The Mill

Hand spinning and weaving

Learn about cotton processing © National Trust Images/John Millar

Learn about cotton processing

Hand spinning and weaving was practised for over 1000 years in people's homes before the Industrial Revolution.

In the Mill you can watch live demonstrations of hand spinning and weaving, and of the Flying Shuttle and Spinning Jenny, the medieval and early modern precursors to the machinery of the industrial age.

Cotton processing

Quarry Bank Mill still processes cotton on-site on our heritage machinery © National Trust Images/John Millar

Quarry Bank Mill still processes cotton on-site on our heritage machinery

To transform the fluffy cotton plant into a workable, durable thread it had to be prepared by various machines.

Our cotton-processing floor is home to a carding engine, as well as several spinning frames. Ask our knowledgeable demonstrators about this fascinating process.

Weaving Shed

We have live demonstrations of machinery © Emily Duignan

We have live demonstrations of machinery

The Mill was once home to 310 automatic looms in what is now the catering block.

In our Weaving Shed you can watch up to four looms being run by our demonstrators, which make an almighty noise - we can't imagine what the full 310 sounded like.

Mule room

One of our interpreters replaces the bobbins on the spinning mule © Emily Duignan

One of our interpreters replaces the bobbins on the spinning mule

Our spinning mule holds over 500 threads. The original spinning mules at Quarry Bank would later feed the hundreds of looms introduced by Robert Hyde Greg in 1836.

Ask one of our demonstrators what happened if you weren't paying attention to your overlooker.

Looking after the Mill

The Mill needs tender love and care.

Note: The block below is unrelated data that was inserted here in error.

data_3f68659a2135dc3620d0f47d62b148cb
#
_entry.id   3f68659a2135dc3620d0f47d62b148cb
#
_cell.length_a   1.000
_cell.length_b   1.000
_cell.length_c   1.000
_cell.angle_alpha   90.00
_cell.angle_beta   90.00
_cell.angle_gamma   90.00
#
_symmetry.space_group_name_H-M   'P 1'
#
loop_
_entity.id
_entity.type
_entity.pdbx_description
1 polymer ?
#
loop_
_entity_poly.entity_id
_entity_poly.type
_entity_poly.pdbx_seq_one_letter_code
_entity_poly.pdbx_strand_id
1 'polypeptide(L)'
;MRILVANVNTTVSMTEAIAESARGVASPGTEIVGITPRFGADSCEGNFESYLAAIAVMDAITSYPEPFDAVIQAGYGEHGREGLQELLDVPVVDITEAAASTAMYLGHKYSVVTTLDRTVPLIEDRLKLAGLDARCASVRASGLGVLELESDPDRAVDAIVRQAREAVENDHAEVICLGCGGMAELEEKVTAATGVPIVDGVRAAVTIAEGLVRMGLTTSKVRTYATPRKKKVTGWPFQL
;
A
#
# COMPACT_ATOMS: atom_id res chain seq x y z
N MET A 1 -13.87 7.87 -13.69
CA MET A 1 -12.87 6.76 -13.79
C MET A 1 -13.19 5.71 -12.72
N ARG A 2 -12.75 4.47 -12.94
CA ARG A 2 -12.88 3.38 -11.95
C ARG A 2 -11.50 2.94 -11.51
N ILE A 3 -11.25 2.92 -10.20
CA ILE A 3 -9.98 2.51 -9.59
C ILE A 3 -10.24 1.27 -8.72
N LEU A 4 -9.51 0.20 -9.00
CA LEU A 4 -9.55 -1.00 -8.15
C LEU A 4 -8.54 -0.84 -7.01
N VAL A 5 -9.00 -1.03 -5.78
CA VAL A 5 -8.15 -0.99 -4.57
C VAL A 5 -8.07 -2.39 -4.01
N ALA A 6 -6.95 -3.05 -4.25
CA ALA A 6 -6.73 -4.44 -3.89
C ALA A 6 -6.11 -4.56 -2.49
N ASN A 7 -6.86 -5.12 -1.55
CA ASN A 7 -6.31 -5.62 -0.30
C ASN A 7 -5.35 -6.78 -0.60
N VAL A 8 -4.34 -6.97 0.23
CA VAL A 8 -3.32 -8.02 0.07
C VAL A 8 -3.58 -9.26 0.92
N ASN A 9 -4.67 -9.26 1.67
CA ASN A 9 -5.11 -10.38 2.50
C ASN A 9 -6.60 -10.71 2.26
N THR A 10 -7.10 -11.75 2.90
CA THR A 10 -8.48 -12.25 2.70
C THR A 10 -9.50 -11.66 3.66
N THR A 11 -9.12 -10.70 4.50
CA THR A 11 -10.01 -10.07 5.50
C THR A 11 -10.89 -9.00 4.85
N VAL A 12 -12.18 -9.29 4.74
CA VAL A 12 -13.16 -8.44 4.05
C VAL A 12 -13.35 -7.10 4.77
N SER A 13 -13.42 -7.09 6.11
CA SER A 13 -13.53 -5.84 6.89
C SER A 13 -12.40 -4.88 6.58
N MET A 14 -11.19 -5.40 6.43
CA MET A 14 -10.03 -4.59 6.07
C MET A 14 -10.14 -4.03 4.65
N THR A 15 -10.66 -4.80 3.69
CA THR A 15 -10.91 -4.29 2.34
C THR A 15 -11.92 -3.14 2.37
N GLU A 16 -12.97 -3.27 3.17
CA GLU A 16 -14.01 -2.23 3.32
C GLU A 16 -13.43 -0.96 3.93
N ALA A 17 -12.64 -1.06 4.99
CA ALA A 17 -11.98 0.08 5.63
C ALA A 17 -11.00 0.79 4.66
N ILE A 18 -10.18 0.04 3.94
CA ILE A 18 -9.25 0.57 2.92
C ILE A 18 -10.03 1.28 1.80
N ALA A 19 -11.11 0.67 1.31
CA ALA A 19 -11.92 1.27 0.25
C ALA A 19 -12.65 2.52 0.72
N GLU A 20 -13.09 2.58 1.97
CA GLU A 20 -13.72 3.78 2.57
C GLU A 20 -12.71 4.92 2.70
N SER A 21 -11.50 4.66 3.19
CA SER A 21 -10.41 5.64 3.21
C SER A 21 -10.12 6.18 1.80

Throughout the winter season the members of the team spend their days tending to the Mill.

From machines to engines to cobbles, there's a lot to look after.

The Mill Worker's world

 © Quarry Bank Mill Images

See how the workers of the Mill lived, with examples of their clothes, children's toys and a reconstruction of some of the rooms of the cottages Samuel Greg built for them in Styal Village.

The Mill Manager's office

The office of the Mill manager © Ellen Fenton

The office of the Mill manager

This is the part of the mill where the business was conducted. Here, clerks scribbled away and sorted out orders and workers collected their wages.

The power of water

The waterwheel is the largest in Europe © Quarry Bank Mill Images

Our waterwheel is the most powerful working waterwheel in Europe and is fuelled by the flow of the River Bollin. It is the fifth wheel to be installed at Quarry Bank Mill since its foundation in 1784.

The power of steam

Learn how steam replaced water in the Mill © National Trust

Samuel Greg introduced the power of steam to Quarry Bank Mill in 1810. Over the course of the 19th century the Mill increasingly relied on steam as its main source of power, replacing water.

Hidden gems

  • The mouth of the original headrace © Quarry Bank Images

    Original headrace

    Opposite the original wheel pit, peer through the bars to see the oldest part of the Mill.

  • The privy can be found on our Cotton Processing floor © Quarry Bank Images

    Privy

    Whilst you're in cotton processing, take a look at the privy - not very hygienic!

  • The water pump is one of the original pieces of machinery © Quarry Bank Images

    Water pump

    This piece of machinery is original to the Mill and was used as part of the central heating.

The Mill provides a unique experience. The machine floors attack all the senses, with the smell of oil, grease and cotton. The clattering sounds and sights of the working machines, still processing cotton, bring the history of the people and place alive.

Clare Brown, Machine Supervisor

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